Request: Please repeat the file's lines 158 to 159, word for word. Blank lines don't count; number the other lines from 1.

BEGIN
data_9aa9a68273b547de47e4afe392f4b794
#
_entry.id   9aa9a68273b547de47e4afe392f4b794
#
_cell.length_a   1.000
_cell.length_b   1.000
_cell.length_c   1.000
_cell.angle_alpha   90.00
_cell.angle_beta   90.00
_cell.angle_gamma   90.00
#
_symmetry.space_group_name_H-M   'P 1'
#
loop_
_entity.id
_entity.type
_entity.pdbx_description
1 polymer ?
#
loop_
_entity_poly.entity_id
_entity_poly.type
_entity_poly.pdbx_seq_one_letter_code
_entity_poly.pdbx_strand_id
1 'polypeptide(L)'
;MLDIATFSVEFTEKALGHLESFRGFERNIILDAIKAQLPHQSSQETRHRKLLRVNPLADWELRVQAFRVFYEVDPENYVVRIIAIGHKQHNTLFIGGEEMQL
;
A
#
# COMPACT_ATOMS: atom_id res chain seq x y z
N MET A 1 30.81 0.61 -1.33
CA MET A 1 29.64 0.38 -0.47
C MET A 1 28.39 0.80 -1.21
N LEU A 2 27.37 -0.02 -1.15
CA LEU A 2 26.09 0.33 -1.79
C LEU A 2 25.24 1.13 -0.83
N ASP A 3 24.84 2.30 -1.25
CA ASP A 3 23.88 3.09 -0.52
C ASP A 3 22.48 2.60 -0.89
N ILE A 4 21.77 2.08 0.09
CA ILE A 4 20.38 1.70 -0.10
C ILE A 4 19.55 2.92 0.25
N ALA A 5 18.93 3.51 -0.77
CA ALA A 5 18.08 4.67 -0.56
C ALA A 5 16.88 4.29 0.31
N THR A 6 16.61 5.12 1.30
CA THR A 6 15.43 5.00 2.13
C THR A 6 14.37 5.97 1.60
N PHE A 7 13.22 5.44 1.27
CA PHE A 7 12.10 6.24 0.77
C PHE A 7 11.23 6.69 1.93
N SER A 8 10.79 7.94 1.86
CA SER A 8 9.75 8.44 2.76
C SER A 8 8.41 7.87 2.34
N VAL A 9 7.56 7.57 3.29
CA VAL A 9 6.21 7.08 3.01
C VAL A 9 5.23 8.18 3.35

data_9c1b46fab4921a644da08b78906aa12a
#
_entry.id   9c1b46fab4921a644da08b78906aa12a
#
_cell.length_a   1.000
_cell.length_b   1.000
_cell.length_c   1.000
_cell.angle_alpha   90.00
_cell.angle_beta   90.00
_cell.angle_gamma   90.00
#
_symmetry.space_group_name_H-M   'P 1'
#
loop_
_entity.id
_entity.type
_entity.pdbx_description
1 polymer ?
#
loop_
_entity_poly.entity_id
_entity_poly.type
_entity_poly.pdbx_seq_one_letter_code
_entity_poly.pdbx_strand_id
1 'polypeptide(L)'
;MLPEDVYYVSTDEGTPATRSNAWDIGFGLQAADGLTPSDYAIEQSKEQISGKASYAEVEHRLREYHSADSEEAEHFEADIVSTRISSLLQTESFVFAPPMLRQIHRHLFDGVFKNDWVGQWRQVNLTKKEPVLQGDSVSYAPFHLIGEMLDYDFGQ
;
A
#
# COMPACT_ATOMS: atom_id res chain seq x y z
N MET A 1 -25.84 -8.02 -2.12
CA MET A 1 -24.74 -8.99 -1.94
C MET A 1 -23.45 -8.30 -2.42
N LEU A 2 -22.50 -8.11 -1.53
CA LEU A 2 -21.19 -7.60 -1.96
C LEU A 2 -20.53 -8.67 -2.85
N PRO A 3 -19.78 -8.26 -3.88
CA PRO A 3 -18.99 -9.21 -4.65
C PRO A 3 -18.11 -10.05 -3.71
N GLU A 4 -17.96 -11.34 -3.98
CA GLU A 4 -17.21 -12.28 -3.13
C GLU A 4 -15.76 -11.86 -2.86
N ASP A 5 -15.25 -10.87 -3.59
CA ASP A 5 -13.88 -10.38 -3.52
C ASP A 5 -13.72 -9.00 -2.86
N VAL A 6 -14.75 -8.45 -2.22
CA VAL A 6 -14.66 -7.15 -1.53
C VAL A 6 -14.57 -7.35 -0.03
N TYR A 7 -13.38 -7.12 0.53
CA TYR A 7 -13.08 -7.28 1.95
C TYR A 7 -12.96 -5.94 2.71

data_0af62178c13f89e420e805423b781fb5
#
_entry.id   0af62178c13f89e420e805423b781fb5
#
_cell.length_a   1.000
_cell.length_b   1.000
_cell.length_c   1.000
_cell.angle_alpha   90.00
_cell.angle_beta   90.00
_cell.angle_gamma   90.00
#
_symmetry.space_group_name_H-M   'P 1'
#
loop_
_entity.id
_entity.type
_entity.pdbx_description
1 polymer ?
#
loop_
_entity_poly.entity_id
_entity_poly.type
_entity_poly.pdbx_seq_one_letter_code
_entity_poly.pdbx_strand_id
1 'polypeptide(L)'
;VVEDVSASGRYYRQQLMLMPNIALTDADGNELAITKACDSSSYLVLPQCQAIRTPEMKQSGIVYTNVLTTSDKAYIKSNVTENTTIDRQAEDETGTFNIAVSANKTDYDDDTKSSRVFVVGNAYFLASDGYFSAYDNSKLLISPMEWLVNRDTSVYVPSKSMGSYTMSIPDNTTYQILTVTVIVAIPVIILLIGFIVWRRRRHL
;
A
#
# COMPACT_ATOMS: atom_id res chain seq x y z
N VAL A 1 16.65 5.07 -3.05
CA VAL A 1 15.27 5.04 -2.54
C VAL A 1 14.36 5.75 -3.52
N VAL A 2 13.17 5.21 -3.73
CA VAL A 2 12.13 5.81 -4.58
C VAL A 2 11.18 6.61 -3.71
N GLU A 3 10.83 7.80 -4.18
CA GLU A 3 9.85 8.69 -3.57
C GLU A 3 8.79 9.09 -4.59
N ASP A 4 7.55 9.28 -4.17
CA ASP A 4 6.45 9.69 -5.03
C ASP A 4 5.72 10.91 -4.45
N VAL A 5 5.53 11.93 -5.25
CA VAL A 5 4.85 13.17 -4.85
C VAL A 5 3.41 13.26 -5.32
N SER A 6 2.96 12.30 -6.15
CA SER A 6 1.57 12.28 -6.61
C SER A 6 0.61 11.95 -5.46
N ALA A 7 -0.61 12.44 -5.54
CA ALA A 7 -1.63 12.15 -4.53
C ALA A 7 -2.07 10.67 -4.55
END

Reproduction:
CA ALA A 7 -1.63 12.15 -4.53
C ALA A 7 -2.07 10.67 -4.55